"ALL GOOD THINGS MUST COME TO AN END..." Or so the popular saying goes. And last week, the Fed reiterated once again that their Mortgage Backed Security (MBS) purchase program...the program that has helped keep home loan rates low for much of the last year...will end on March 31, 2010 as previously stated. Here's the lowdown on what this means, and all the latest news impacting home loan rates and the markets.
Last Wednesday during their regularly scheduled meeting of the Federal Open Market Committee, the Federal Reserve kept the Fed Funds Rate unchanged. But history has shown that when the Fed has left rates too low for an extended period of time, there is a price to be paid, via higher inflation. Yet if the accommodation is removed too early, it can derail an already fragile recovery. The Fed continues to walk this tightrope, trying to get it "just right."
Along with this decision, the Fed emphasized and reminded that their MBS purchase program will still end on their already revised deadline date of March 31, 2010. Why is this significant? Let's look at the numbers from last week to get an idea. The Fed purchased $16B in MBS in the latest week bringing the year-to-date total to $1.087T. This means there is $163B left to purchase before March 31, which in turn means the Fed will purchase about $11.5B on average each week through the end of the buying program. This is less than half of what the Fed was buying regularly throughout 2009 and a 1/3 less than what the Fed has been buying in recent weeks.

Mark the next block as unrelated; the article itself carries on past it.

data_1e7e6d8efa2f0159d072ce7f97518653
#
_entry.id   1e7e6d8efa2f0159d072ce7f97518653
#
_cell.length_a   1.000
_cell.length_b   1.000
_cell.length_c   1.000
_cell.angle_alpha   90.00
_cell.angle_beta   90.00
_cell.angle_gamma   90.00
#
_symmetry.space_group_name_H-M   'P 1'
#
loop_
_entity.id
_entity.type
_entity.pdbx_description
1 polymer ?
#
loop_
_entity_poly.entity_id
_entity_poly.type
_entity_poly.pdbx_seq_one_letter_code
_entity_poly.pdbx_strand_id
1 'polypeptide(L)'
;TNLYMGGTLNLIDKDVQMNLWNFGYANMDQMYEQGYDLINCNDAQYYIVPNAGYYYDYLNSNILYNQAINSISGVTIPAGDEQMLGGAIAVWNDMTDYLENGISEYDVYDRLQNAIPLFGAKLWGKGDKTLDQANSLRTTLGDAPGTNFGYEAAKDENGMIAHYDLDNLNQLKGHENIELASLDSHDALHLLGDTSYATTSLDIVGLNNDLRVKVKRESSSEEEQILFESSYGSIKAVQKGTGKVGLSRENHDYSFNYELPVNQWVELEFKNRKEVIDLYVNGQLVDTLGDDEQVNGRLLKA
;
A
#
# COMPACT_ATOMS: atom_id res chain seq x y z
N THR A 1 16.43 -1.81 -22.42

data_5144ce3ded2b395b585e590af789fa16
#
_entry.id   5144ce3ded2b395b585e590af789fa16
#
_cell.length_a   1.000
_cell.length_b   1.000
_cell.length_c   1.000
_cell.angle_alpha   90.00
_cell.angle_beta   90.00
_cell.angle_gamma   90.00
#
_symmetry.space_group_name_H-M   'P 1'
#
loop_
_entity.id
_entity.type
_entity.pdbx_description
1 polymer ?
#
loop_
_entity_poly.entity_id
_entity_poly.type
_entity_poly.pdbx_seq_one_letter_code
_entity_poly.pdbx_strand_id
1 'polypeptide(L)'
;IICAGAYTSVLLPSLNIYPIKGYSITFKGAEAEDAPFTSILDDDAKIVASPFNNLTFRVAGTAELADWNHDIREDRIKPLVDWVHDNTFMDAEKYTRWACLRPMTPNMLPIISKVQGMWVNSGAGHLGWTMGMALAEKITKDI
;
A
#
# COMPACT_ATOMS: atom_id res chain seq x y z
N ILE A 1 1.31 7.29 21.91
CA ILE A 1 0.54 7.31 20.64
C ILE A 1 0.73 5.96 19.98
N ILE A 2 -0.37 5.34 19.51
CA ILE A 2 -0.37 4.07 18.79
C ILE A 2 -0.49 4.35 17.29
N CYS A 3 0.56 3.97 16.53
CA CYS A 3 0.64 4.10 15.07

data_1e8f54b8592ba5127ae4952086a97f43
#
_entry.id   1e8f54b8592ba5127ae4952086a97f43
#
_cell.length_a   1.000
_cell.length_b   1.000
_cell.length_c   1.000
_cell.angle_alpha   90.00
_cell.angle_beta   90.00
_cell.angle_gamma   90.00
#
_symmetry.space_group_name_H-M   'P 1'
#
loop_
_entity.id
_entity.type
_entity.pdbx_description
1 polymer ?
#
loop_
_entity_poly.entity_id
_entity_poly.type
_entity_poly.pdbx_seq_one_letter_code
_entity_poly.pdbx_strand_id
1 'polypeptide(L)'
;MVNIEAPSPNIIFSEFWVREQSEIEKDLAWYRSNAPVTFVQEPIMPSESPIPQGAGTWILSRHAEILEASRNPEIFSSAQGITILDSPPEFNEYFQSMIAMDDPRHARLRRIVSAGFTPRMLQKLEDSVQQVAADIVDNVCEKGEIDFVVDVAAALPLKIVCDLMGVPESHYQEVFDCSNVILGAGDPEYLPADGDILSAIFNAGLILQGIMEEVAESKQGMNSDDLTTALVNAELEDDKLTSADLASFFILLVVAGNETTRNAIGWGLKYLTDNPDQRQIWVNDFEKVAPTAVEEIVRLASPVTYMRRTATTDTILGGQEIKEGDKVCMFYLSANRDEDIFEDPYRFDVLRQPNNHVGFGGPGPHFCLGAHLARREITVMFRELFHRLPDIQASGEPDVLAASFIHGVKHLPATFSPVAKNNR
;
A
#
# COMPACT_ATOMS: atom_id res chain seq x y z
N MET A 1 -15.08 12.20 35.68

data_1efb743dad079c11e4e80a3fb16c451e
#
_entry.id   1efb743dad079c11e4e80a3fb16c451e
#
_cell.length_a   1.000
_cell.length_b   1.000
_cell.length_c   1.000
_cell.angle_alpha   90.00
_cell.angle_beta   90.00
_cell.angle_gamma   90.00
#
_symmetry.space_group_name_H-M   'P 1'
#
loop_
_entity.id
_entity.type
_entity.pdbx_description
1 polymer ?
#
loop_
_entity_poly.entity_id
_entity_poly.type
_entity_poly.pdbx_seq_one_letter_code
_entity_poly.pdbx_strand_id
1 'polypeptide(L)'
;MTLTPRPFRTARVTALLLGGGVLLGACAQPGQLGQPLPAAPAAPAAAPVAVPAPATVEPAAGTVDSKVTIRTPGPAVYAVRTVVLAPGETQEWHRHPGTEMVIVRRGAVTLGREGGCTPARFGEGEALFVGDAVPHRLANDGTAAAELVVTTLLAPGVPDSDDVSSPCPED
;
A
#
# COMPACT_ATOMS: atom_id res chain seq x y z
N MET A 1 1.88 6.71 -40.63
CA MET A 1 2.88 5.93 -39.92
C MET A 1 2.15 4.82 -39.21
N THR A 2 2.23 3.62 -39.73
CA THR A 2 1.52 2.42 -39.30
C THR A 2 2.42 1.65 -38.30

So why does this point to higher rates around the corner? When there is lots of supply and diminishing demand, the price of that item will subsequently go down - it's Economics 101. So, when Bond prices start to decrease from the diminishing demand of the Fed's purchases, home loan rates will naturally be likely to increase. Give me a call if you want to see how you can benefit from the current low rate environment...before it becomes too late.
In other news, there was mixed inflation data last week, as the Producer Price Index (which measures wholesale inflation) came in significantly higher than expected. However, the Consumer Price Index was reported in line with expectations, signaling that inflation remains low - at least for now. Inflation will ultimately creep back into the economy - and as the arch-enemy of Bonds and MBS - will also contribute to rising interest rates.
Housing Starts for November were in line with estimates and, as you can see in the chart below, the housing sector seems to have stabilized after bottoming out at 458,000 Housing Starts in April.
Chart: Housing Starts
Meanwhile Building Permits, which are a leading indicator of housing construction, reached the highest level seen in the past year. This is encouraging, and the extension of the Home Buyer Tax Credit should provide an added boost for home sales over the next few months.
Bonds and rates were able to improve in the middle of the week and as a result, Bonds and rates ended the week about where they began.
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